Ephesians chapter two is one passage commonly used to
incorreclty demonstrate that the Law of God is abolished,
but a careful study will show that this is not true.
God's Law is for our benefit and it is tragic that verses
such as this are taken off point and out of context to show
that we no longer need to practice the Law of God. It
is the purpose of this article to discuss Ephesians chapter
two and how this chapter defends the practice of God's law.
The verse in question is Eph. 2:15. This article will
focus mostly on this verse, but will lightly touch on the
prior and latter verses to gain proper context. We
need to remember that the Apostle Paul is "the Apostle to
the Gentiles" (Rom. 11:13) and he is speaking to the
Ephesians who are also Gentiles. Before continuing,
please read Ephesians chapter two.
The chapter starts with a reminder to the Gentiles of where
they came from. They were, "dead in trespasses and
sins" (Eph. 2:1), they, "walked according to the course of
this world" (Eph. 2:2), and they, "were by nature the
children of wrath" (Eph. 2:3). "But God, who is rich
in mercy," (Eph. 2:4) changed this while they were,
sins", He, "quickened [them] together with Christ" (Eph.
2:5). God did this to show, "the exceeding riches of
his grace" (Eph. 2:7). The Ephesians are reminded of
where they came from and the great gift God has given them.
This all leads to one of the most popular verses in all of
scripture. "For by grace are ye saved through faith;
and that not of yourselves: it is the gift of God: Not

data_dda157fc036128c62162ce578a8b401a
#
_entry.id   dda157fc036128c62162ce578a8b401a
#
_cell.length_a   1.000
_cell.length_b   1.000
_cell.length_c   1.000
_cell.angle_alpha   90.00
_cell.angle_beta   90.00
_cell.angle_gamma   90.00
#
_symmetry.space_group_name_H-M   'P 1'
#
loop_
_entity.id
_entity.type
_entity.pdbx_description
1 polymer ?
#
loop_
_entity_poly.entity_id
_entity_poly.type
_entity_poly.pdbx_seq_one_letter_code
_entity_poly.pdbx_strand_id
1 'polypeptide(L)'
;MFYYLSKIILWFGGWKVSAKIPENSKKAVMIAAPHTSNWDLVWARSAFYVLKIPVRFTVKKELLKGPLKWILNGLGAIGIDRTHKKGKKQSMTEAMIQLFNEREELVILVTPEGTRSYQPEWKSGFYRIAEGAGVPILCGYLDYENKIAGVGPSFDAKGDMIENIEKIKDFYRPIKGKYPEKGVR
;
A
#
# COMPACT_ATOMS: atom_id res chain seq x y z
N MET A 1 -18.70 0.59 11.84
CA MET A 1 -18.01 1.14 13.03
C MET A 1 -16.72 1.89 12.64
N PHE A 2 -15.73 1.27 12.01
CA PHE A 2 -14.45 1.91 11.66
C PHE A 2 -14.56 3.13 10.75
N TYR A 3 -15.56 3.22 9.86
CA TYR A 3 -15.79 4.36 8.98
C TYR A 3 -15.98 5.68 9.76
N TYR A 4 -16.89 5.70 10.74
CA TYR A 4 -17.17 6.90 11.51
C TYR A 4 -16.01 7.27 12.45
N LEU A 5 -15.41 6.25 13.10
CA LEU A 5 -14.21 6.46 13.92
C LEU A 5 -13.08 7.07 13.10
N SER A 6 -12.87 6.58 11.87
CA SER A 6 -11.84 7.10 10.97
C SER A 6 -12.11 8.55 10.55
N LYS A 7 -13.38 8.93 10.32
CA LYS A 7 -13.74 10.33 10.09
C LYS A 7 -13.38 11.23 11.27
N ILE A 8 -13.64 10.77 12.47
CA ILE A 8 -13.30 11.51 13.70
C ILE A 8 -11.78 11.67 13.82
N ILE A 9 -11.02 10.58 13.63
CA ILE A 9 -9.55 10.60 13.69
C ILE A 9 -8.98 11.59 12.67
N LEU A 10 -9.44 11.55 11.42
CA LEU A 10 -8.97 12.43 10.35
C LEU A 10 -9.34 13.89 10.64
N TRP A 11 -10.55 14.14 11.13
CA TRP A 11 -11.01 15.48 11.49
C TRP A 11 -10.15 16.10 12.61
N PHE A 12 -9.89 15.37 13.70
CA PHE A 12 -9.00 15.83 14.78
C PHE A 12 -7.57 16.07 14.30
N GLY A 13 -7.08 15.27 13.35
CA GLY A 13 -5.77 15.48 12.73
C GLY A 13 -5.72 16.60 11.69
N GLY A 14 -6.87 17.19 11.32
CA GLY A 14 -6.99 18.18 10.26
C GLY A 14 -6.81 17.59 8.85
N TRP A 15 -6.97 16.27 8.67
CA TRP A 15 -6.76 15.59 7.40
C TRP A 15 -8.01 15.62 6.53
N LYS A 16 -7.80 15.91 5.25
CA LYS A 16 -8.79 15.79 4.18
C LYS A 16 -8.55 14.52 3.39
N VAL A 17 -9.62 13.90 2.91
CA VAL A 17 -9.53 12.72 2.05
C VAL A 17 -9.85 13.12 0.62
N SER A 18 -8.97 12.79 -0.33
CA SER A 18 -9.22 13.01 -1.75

of works, lest any man should boast" (Eph. 2:8-9). We
are saved by grace through faith apart from any work we can
do ourselves. This is our
justification where God forgives us of all our sins, but
the next verse explains our
sanctification where we work with God to become the
person He wants us to be. "For we are his workmanship,
created in Christ Jesus unto good works, which God hath
before ordained that we should walk in them" (Eph. 2:10).
It is important to point out the contrast between verse two
and verse ten. In verse two Paul describes how they,
"walked according to the course of this world" and
in verse ten Paul explains how God had "ordained that we
should walk." The question might be asked, where did God
ordain how we should walk? Afterall, this is past
tense. We are God's, "workmanship," "created in Christ
Jesus unto good works," that, "God hath before ordained."
When did God before ordain our good works? The answer
is in Exodus 16:4 where God clearly states that we should,
"walk in [His] law." This is echoed over and over
throughout the Old Testament as well (see 1 Kings 6:12, Neh.
10:29, Psalm 119:1). The point here is that God told
us how to walk, but we didn't. In the Old Testament,
the prophets continually told the people of God to repent
and turn back to following His law, and in the New Testament
the Messiah and the Apostles are doing the same (Dan. 9:10,
Neh. 10:29). Fortunately for us, God has offered us
forgiveness that He might work with us to bring us back to
walking according to His Law. The good works that we
were created for in Christ Jesus is the Law of God.
In verse eleven Paul moves on to another aspect of this
work, the Jew and Gentile division. In the past they
were called, "Gentiles in the flesh" and,